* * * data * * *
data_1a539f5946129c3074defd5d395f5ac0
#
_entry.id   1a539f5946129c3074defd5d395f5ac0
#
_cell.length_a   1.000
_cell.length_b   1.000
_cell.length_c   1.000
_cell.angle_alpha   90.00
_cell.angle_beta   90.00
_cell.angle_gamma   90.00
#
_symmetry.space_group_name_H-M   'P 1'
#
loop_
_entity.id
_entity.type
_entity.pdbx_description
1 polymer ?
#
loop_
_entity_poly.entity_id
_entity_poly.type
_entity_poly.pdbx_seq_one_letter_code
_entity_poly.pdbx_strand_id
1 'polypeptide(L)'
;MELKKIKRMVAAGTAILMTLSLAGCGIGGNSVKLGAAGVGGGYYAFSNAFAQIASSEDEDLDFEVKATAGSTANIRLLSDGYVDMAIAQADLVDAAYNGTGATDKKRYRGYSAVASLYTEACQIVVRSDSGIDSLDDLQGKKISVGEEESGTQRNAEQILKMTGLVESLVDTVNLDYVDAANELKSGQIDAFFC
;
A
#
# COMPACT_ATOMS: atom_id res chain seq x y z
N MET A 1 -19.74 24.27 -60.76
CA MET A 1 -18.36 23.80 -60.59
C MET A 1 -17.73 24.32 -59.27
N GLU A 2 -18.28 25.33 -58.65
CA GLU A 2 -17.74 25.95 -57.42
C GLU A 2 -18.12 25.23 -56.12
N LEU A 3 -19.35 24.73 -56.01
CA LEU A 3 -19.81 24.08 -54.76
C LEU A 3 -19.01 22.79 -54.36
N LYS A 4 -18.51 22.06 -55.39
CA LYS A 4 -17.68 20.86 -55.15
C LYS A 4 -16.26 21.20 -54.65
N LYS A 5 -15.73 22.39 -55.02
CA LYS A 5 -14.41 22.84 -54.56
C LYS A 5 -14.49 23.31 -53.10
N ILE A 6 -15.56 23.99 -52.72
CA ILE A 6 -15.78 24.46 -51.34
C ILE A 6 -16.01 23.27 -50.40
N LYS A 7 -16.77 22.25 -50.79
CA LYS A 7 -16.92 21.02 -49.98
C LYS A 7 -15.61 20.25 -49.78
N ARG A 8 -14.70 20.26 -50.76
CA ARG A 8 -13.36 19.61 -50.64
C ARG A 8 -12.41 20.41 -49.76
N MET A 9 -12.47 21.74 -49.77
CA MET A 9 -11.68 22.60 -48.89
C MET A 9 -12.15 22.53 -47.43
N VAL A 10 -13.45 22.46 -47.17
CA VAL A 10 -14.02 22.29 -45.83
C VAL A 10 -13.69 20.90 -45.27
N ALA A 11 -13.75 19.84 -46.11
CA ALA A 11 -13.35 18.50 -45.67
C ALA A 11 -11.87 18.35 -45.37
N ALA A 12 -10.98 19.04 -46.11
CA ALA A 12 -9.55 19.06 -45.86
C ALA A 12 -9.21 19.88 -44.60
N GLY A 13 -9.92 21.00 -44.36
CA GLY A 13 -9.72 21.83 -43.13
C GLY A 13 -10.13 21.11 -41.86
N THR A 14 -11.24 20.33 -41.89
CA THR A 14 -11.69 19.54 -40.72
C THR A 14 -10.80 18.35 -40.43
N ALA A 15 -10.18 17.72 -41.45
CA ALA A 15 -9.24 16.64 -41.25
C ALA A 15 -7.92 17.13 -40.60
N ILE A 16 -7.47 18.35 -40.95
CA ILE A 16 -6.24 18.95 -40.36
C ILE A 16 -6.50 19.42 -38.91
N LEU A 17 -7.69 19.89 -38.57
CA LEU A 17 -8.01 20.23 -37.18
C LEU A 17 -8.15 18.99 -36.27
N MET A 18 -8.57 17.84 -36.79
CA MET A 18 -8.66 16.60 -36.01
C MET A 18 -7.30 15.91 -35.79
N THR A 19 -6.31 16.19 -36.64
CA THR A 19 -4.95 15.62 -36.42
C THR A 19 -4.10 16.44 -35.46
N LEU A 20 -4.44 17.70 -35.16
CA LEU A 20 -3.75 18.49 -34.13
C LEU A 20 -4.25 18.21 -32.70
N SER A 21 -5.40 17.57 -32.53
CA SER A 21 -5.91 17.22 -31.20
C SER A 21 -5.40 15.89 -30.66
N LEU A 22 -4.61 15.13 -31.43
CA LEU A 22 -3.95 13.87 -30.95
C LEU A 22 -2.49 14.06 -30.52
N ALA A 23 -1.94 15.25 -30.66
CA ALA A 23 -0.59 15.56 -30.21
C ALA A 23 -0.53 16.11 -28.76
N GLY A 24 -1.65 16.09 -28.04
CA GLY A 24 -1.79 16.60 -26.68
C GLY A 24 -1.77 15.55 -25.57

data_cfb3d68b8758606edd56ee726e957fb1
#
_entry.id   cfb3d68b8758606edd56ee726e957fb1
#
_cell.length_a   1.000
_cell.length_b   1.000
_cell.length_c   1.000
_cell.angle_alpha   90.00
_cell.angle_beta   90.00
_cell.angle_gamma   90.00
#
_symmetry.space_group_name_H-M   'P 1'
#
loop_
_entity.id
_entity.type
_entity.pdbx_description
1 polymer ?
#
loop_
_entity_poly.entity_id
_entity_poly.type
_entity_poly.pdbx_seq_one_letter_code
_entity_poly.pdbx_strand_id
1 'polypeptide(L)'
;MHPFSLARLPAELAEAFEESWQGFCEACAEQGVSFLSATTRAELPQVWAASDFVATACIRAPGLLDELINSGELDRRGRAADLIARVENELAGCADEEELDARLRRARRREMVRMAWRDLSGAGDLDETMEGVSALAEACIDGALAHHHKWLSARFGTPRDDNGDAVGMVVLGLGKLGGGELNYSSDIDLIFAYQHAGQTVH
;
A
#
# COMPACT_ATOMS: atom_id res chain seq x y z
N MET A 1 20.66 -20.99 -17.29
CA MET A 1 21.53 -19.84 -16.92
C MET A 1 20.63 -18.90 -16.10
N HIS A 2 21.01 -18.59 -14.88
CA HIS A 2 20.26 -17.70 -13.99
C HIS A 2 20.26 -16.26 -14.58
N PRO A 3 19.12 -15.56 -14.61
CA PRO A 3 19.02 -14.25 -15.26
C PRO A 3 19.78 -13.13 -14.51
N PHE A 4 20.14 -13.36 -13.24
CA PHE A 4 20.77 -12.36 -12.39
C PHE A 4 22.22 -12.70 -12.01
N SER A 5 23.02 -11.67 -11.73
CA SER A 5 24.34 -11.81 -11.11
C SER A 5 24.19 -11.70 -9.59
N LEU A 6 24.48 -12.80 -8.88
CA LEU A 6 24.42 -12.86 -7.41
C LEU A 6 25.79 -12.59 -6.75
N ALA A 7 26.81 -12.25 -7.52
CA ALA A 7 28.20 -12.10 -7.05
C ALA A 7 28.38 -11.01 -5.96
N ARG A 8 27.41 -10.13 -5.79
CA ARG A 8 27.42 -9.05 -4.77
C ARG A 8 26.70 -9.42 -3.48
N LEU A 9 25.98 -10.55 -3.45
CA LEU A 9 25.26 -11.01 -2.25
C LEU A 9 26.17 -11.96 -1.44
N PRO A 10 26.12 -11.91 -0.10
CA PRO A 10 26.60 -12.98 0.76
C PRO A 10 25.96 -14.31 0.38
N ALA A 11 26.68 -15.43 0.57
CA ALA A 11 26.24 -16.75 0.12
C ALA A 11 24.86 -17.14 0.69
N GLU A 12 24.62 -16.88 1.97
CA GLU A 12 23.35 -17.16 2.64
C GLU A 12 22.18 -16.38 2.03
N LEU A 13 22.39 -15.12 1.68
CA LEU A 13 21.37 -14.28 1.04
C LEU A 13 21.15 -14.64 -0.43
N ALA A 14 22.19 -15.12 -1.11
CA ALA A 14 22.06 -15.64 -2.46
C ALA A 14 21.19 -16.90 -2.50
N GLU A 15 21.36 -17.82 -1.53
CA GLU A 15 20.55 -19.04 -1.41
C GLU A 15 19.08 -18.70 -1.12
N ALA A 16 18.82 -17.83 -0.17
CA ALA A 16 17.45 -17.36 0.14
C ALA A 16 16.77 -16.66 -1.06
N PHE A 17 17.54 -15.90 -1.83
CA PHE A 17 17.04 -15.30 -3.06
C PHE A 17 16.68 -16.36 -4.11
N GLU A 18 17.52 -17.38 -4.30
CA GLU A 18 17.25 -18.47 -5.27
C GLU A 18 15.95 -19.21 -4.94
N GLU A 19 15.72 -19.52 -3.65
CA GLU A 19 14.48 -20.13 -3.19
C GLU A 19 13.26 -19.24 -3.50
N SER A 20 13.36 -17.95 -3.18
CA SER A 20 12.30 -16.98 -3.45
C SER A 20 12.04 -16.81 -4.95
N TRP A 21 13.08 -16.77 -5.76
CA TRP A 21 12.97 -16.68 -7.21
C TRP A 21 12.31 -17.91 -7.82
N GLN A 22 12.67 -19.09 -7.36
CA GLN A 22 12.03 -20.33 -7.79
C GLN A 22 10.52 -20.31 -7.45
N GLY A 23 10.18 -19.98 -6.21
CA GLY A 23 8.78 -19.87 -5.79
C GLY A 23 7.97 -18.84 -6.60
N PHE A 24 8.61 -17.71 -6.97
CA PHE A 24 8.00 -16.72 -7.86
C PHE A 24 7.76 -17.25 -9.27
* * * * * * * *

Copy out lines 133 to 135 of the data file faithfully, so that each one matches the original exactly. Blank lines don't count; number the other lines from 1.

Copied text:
N MET A 1 20.66 -20.99 -17.29
CA MET A 1 21.53 -19.84 -16.92
C MET A 1 20.63 -18.90 -16.10